Sorry to intrude on your link guys, but I was a Corpsman way back in the late 70's and 80's. Naturally, I can't speak for what's going on now. I'm sure you guys went to Geneva Convention classes; we did. They explained to us that if a Corpsman carried a rifle, it automatically removed him from a higher prisoner exchange category should he get captured. (They issued us special grey ID cards with red crosses on them as I remember.) Carrying a rifle could also get in the way of completing our mission, both physically and psychologically.
Prior to getting stationed with Marine units, we had to go to a 10 week course at Pendleton called Field Medical Service School. (Ironically, we carried M16's during the course.) They went into more detail concerning the separation of duties between Corpsmen and Marines. In a nut shell, Marines, are riflemen, one and all, no matter what their MOS, Right? Corpsmen are not, otherwise the Marine Corps would train their own men as corpsmen. The primary focus of the corpsman is to maintain/return as many riflemen to action as possible. It's kind of hard to do that if your focused on dumping lead downrange. We have a different job description.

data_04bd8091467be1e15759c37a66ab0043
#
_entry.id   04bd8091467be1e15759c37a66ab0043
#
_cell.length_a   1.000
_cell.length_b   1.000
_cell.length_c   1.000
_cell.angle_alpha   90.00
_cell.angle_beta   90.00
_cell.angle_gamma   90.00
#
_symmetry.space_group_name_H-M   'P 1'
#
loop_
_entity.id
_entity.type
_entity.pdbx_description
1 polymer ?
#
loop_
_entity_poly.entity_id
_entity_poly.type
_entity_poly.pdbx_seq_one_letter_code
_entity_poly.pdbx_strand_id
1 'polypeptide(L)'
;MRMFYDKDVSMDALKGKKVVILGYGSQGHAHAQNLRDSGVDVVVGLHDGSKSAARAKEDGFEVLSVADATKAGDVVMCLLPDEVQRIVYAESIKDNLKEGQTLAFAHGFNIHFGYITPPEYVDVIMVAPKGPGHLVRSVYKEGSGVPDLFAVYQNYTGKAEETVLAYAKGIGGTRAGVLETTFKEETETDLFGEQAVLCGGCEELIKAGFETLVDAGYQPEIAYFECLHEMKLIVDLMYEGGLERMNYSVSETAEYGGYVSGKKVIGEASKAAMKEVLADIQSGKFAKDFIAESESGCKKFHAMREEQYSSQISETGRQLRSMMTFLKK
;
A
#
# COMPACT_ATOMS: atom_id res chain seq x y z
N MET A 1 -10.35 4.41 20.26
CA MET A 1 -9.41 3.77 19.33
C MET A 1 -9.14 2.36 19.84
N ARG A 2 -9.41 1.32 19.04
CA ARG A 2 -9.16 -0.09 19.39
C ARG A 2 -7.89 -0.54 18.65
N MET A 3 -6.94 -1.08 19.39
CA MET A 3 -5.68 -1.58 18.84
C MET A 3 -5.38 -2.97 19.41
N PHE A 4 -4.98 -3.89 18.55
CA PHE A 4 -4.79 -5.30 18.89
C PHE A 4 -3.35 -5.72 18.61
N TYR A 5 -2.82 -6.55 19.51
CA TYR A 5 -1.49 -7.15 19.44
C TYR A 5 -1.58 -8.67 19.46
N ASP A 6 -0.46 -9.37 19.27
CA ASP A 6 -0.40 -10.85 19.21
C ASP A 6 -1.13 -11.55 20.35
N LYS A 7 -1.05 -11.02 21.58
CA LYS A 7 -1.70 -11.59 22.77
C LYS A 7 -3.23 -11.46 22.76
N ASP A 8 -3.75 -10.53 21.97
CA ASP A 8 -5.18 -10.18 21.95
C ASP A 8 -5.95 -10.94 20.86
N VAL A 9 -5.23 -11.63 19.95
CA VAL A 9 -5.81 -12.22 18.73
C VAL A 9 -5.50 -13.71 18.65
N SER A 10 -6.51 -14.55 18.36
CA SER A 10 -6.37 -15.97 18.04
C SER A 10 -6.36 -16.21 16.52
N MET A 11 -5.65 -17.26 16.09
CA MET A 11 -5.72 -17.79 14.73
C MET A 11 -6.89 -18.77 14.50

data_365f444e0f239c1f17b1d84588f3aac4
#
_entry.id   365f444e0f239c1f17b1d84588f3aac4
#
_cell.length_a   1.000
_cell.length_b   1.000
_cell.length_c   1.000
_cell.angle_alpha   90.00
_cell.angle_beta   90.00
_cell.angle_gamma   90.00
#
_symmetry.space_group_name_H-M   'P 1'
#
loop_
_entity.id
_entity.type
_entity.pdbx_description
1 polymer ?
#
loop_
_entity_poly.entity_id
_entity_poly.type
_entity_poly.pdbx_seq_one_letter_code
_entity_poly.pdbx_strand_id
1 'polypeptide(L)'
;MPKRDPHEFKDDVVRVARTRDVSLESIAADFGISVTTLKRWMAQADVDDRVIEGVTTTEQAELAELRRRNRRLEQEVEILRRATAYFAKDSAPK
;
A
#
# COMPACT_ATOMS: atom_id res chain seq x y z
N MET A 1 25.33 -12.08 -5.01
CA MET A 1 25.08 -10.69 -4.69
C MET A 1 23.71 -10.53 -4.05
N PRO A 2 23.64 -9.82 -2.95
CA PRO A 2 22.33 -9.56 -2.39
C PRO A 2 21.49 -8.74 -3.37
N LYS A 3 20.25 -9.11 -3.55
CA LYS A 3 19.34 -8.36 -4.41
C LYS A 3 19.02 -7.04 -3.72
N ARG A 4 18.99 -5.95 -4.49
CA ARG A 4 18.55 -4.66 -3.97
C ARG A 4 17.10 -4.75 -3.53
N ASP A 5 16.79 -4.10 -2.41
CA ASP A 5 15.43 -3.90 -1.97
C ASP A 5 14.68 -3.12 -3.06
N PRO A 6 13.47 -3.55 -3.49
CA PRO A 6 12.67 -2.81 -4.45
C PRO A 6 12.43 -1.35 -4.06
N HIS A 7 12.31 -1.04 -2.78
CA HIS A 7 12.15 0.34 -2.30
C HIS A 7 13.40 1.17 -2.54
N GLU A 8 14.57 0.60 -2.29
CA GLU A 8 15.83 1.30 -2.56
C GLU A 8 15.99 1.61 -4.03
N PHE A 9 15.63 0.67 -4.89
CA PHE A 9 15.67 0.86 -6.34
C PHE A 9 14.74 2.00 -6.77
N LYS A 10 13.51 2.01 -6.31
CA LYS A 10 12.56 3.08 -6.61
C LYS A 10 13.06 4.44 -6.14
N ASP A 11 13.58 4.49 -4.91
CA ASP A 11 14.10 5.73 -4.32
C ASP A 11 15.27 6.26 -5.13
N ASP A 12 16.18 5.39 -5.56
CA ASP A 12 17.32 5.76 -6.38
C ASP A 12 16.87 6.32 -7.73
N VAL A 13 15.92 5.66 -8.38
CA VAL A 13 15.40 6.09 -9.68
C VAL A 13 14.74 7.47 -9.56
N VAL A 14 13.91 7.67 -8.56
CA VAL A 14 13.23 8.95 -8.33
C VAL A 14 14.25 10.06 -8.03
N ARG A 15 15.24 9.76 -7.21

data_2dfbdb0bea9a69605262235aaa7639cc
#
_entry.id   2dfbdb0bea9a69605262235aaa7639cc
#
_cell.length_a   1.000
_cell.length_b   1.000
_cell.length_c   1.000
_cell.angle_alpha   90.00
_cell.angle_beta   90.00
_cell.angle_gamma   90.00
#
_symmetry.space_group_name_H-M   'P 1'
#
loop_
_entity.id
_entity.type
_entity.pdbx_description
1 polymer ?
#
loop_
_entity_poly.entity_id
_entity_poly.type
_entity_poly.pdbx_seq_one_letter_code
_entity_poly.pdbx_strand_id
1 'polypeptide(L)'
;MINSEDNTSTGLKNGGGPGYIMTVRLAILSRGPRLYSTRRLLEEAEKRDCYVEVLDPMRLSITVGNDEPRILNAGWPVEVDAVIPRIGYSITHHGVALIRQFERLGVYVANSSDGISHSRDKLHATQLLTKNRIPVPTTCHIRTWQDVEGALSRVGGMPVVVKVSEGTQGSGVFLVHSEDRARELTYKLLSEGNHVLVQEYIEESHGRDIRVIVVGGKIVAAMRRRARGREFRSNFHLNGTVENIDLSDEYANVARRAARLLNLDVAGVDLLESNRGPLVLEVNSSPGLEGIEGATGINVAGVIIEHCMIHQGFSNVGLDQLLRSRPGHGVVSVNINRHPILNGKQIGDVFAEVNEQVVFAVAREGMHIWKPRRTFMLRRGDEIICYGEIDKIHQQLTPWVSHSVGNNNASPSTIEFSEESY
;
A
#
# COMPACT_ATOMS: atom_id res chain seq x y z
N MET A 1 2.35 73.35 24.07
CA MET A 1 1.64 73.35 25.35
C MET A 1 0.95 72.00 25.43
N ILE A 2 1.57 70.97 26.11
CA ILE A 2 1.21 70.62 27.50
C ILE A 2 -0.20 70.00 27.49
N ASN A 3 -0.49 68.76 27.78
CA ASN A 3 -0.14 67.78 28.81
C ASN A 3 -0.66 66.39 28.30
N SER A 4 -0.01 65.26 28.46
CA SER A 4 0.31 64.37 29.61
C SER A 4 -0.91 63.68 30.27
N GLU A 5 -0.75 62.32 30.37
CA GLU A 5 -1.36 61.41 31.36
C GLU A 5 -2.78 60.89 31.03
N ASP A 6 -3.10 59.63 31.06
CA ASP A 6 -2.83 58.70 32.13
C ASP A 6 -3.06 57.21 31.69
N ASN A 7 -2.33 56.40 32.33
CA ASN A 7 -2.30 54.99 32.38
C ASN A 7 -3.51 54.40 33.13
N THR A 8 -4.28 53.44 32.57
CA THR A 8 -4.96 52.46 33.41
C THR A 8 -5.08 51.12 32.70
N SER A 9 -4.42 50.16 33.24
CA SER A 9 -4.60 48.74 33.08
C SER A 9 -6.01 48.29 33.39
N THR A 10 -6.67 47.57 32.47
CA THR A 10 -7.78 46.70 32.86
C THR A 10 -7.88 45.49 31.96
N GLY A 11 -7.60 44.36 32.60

Does that mean a corpsman shouldn't know how to handle a rifle? Definitely not. What do I think Corpsmen should carry? If properly trained (we weren't), MP5-K's on a thigh rig. I remember a conversation with a Nam vet I worked for. He said, "If it comes to a point where a Corpsman really needs a rifle, one will be readily available." (He did suggest carrying ammo just in case.)
Marine's used to have a saying,"What is the Marine's biggest hazard in the battlefield?" A CORPSMAN WITH A 45.